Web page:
Ask Sally Tannen: 92Y’s Parenting Center Director Prepares Parents For The Holidays

Sally Tannen. Photo by Michael Priest Photography;

Editor’s Note: 92Y’s groundbreaking Parenting Center was America’s very first, and it has been a leader in the field ever since it was established in 1978. Parenting expert, Sally Tannen, is Director of the Center (and of 92Y’s wonderful new Grandparenting Center), dedicating herself to supporting parents, building community, and creating and offering activities and classes for babies, toddlers, and thousands of New York City families. A mother of four and grandmother of three, Sally’s personal experience continues to enrich and inform her work.

I am thrilled to welcome Sally to New York Family, and to have her share her expertise in her new monthly column. If you’re a parent, you’ve got parenting questions. We’ll be bringing you the ones Sally is asked again and again at the Parenting Center. This month’s topic? Handling stress while giving thanks!

Mia Weber, Executive Editor, New York Family


The holidays are supposed to be this “golden” family time, but I’m totally stressed out! My mother-in-law will be visiting and staying with us for a week, and she never hesitates to critique my parenting style. I love her, but I’m my kids’ mother, she’s not. How can I make this clear with the least upset for everyone?

The holidays can be an incredibly stressful time, and it’s great that you are thinking ahead about a potential issue. The most important thing you can do as your mother-in-law’s visit approaches is make sure that you and your spouse are on the same page. Talk together about how you will handle specific situations – the time or method by which you put your child to bed, for example – and how you will reinforce your own rules and rituals. Anticipate (together!) situations most likely to be problematic. And since it’s your husband’s mother, have him talk to her before she arrives to gently set some boundaries before the actual visit.

The takeaway: Anticipating and addressing potential problems can help minimize stress in the moment.

My husband and I will be taking our preschooler and toddler to spend the holidays with family we see just once a year. For the kids, it’s almost like seeing strangers. My 4-year-old is particularly shy. Are there things we can do to prepare our kids before we travel, and how can we get them to loosen up once we’ve arrived?

“It’s almost like seeing strangers” because that is essentially what it is for your kids. Parents and grown-ups need to accept that kids are understandably wary of unfamiliar people, even if that includes an aunt and uncle. We need to respect a child’s reticence or shyness in new situations and around new people, and trust their instincts to relax around those who make them feel most comfortable. Parents are often so eager to present the “best” versions of their children, it’s almost like asking them to perform. Children – even little ones – know what they need to move forward. Give them space, and all will be fine.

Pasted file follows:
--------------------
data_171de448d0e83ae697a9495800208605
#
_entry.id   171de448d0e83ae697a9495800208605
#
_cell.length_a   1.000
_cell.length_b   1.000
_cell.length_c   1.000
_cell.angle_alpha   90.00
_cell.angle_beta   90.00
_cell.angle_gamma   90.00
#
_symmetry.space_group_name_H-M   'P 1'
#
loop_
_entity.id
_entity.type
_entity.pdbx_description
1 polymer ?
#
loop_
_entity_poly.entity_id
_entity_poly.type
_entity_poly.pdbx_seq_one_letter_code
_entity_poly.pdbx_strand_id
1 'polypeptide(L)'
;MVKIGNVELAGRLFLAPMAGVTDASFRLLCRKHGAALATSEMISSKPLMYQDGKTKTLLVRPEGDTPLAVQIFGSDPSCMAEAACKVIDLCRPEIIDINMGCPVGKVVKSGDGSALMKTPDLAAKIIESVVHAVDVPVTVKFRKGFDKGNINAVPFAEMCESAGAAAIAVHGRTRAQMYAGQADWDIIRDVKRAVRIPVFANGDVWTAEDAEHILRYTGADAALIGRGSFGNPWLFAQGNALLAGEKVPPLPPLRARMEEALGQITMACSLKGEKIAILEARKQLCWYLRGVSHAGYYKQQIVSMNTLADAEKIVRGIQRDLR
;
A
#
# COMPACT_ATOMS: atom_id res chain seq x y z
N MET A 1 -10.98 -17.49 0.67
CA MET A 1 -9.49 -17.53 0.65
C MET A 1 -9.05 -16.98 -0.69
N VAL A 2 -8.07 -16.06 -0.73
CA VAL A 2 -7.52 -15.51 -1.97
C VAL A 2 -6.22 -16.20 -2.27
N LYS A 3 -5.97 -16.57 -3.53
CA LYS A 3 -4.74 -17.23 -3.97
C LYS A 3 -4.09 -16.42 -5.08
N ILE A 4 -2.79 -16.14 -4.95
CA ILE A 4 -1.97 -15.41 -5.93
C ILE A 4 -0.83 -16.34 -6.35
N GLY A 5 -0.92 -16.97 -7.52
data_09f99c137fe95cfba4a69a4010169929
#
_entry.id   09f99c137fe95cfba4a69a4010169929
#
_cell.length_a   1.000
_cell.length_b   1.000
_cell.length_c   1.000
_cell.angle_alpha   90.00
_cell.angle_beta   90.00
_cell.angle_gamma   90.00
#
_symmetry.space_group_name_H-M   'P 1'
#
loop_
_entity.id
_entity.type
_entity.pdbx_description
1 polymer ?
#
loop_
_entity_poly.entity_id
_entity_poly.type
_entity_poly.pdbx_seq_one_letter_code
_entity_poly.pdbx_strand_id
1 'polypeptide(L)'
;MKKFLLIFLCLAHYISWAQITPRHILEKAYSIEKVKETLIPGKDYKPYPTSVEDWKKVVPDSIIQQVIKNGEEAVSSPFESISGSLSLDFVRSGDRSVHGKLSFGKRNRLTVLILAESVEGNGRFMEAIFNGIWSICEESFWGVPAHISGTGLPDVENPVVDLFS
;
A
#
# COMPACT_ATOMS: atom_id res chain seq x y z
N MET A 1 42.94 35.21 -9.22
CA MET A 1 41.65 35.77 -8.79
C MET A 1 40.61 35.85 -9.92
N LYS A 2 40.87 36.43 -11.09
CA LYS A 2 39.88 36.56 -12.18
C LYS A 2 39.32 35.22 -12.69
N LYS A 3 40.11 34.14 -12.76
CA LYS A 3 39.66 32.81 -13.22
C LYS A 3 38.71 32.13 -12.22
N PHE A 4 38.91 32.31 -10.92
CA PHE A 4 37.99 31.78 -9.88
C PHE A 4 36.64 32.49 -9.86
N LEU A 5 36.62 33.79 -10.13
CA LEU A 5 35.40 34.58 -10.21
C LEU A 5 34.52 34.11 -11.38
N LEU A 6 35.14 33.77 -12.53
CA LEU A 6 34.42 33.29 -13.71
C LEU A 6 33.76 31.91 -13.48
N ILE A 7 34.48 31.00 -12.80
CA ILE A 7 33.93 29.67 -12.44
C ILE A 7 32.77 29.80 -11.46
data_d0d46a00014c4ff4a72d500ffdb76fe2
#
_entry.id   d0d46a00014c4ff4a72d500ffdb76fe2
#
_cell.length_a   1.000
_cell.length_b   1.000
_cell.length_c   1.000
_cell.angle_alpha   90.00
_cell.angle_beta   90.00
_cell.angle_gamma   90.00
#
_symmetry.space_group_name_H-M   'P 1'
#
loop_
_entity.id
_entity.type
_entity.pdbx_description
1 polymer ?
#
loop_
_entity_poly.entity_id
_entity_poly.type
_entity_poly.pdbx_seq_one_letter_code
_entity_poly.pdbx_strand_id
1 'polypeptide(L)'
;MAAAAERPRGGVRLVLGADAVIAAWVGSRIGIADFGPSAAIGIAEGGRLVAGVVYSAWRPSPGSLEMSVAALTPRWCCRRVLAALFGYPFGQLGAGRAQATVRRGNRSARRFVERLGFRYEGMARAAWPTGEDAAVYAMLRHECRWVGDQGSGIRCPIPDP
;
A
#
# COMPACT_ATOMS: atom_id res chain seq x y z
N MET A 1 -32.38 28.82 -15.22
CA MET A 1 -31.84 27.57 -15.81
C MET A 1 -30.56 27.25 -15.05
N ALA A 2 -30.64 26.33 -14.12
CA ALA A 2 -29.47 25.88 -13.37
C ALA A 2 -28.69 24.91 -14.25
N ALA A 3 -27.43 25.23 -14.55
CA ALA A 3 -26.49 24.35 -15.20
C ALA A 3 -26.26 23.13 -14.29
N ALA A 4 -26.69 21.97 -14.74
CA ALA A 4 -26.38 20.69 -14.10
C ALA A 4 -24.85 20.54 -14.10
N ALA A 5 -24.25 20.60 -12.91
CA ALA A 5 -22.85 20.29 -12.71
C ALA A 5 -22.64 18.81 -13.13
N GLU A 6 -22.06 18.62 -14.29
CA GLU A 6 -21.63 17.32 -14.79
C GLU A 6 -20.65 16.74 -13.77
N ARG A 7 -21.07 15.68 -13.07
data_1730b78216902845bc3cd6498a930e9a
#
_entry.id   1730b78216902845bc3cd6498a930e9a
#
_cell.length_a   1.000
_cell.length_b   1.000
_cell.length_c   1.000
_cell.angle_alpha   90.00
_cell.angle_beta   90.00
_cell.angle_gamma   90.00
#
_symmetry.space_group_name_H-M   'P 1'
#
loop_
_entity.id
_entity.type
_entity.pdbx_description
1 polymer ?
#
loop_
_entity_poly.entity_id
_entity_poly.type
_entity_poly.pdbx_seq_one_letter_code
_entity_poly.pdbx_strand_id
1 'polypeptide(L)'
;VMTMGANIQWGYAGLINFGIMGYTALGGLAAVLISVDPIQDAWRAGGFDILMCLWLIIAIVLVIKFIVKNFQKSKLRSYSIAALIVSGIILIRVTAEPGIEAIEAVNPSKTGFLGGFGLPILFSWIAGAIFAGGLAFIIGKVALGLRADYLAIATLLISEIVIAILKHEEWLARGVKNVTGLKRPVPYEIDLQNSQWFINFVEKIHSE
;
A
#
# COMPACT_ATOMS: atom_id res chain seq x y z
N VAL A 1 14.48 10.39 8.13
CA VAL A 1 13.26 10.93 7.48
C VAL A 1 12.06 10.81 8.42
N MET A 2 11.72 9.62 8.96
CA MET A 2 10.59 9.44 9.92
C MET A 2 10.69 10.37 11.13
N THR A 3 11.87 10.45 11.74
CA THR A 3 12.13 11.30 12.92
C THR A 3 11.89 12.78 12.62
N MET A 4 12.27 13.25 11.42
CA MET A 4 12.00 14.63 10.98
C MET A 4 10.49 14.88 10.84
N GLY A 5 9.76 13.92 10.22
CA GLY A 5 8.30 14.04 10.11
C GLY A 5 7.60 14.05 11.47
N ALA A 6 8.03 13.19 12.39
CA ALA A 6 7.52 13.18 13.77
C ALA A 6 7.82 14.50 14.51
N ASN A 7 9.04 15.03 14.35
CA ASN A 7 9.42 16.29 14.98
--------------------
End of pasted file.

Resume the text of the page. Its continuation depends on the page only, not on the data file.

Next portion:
The takeaway: Allow your children to warm up to new people and situations at their own pace.

My wife and I will be hosting our first Thanksgiving as new parents (we have 2-year-old twins). How can we maintain our sanity as we try to cook a holiday meal, care for the boys, stash the toys, and attempt to shower in the days and hours before our guests arrive??

First, you and your wife are brave to be hosting a holiday meal with 2-year-old twins! Second, decide what you want to give up. The most important thing during any holiday is sharing it with people you love, so it’s wonderful that you are gathering. But you are setting yourselves up for a very stressful day/week if you are determined to do everything as you would have before, thinking the addition of two tiny people is not a very big shift. I would encourage having guests participate in bringing elements of the meal – all of it, if you can just “let go.” Or, if you’re determined to do some of the cooking, enlist one of your guests to come early to play with the boys so you are not multi-tasking with mounting frustration.

The takeaway: Give some things up so you can enjoy the wonderful ride that is parenthood 

Our family will be going to a restaurant for Thanksgiving. The only way our 3-year-old will ever sit at the table for more than five minutes is with my ipad, but “devices” at the dinner table are frowned upon in my family. How can I get our daughter to hang in there for what is sure-to-be (what we’d like to be?!)  a relaxed holiday meal?

Before there were electronics, there were crayons. Parents have been enjoying dinners with a side order of Crayola for many, many years. Bring along a coloring book or paper, seat your child next to the person most likely to join in and encourage her, and let her get busy. Small books that can be read to her, paper dolls, and finger puppets are other easy things to slip into a tote so she can be kept entertained. It’s a holiday dinner! And it’s not just the children who should unplug…

The takeaway: Technology is not the boss of you, nor do I believe it is a healthy option for young children.

To learn more about the 92Y, visit 92y.org!